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Those assembler-knowledgeable folk who have stuck with me this long may be wondering why I haven't covered conditional jumps until this late in the book I mean, we've explained procedures already and haven't even gotten to jumps yet Indeed That's the whole point I explained procedures before jumps because when people learn those two concepts the other way around, they have a tendency to use jumps for everything, even when procedures are called for Unlike some high-level languages such as Pascal and Modula-2, there is no way around jumpswhat Pascal and Modula people so derisively call "GOTOs"-in assembly language Sadly, some people then assume that jumps are It, and don't bother imposing any structure at all on their assembly language programs By teaching procedures first, I feel that I've at least made possible a more balanced approach on the part of the learner Besides, I felt it wise to teach how to manage complexity before teaching the number one means of creating complexity
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A jump is just that: an abrupt change in the flow of instruction execution Ordinarily, instructions are executed one after the other, in order, moving from low memory toward high memory Jump instructions alter the address of the next instruction to be executed Execute a jump instruction, and zap! All of a sudden you're somewhere else in the code segment A jump instruction can move execution forward in memory or backward It can bend execution back into a loop (And it can tie your program logic in knots ) There are two kinds of jumps: conditional and unconditional An unconditional jump is a jump that always happens It takes this form: JMP <label> When this instruction executes, the sequence of execution moves to the instruction located at the label specified by <label> It's just that simple The unconditional JMP instruction is of limited use by itself It almost always works in conjunction with the conditional jump instructions that test the state of the various x86 flags You'll see how this works in just a little while, once we've gone through conditional jumps too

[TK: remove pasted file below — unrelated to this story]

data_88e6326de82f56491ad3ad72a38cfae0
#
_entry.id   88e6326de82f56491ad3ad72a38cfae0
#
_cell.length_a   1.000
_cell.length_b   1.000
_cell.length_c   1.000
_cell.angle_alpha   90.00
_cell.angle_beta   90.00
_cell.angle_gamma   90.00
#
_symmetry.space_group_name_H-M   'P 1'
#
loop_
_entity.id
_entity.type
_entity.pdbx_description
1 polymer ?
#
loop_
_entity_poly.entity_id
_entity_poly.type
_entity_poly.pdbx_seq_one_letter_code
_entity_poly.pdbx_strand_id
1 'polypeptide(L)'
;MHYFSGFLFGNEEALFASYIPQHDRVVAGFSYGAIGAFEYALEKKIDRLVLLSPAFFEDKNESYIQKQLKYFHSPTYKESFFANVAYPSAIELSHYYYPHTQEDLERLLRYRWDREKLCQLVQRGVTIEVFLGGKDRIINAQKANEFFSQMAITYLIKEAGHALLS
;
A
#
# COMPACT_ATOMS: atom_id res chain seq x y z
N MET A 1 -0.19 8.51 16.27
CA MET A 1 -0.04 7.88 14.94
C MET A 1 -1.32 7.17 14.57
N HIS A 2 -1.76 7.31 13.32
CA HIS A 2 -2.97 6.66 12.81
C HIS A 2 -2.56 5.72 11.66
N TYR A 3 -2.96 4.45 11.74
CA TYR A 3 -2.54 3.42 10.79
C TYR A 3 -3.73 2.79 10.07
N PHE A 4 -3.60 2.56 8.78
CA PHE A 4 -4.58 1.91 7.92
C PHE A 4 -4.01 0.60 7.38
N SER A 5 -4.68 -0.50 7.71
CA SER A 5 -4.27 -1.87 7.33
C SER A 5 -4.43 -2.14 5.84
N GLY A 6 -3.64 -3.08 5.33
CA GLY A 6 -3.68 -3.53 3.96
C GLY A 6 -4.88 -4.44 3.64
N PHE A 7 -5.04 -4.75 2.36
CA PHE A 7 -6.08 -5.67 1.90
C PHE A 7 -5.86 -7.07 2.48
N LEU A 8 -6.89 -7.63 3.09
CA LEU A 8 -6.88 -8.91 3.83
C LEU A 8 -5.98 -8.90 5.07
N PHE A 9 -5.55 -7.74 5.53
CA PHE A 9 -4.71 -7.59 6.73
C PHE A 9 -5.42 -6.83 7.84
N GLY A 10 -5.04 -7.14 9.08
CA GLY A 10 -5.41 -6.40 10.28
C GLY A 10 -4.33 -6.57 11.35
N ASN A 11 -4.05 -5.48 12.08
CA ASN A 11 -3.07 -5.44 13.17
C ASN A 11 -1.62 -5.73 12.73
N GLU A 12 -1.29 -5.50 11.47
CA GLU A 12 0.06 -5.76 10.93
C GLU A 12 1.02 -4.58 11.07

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A conditional jump instruction is one of those fabled tests I introduced in 1 When executed, a conditional jump tests something, usually one of the flags in the Flags register If the flag being tested happens to be in a particular state, execution may jump to a label somewhere else in the code segment, or it may simply fall through to the next instruction in sequence This two-way nature is important A conditional jump instruction either jumps, or it falls through Jump, or no jump It can't jump to one of two places, or three Whether it jumps or not depends on the current value of one single bit within the CPU For example, there is a flag that is set to 1 by certain instructions when the result of that instruction is zero: the Zero flag ZF The DEC (DECrement) instruction is a good example DEC subtracts one from its operand If by that subtraction the operand becomes zero, ZF is set to 1 One of the conditional jump instructions, JZ (Jump if Zero) tests ZF If ZF is found set to 1, a jump occurs, and execution transfers to a label If ZF is found to be 0, execution falls through to the next instruction in line Here's a simple (and nonoptimal) example, using instructions you should already understand: mov byte [Counter],17 WorkLoop: call DoWork dec byte [Counter] jz AllDone jmp WorkLoop ; ; ; ; ; We're going to do this 17 times Process the data Subtract 1 from the counter If the counter is zero, we're done! Otherwise, go back and execute the loop again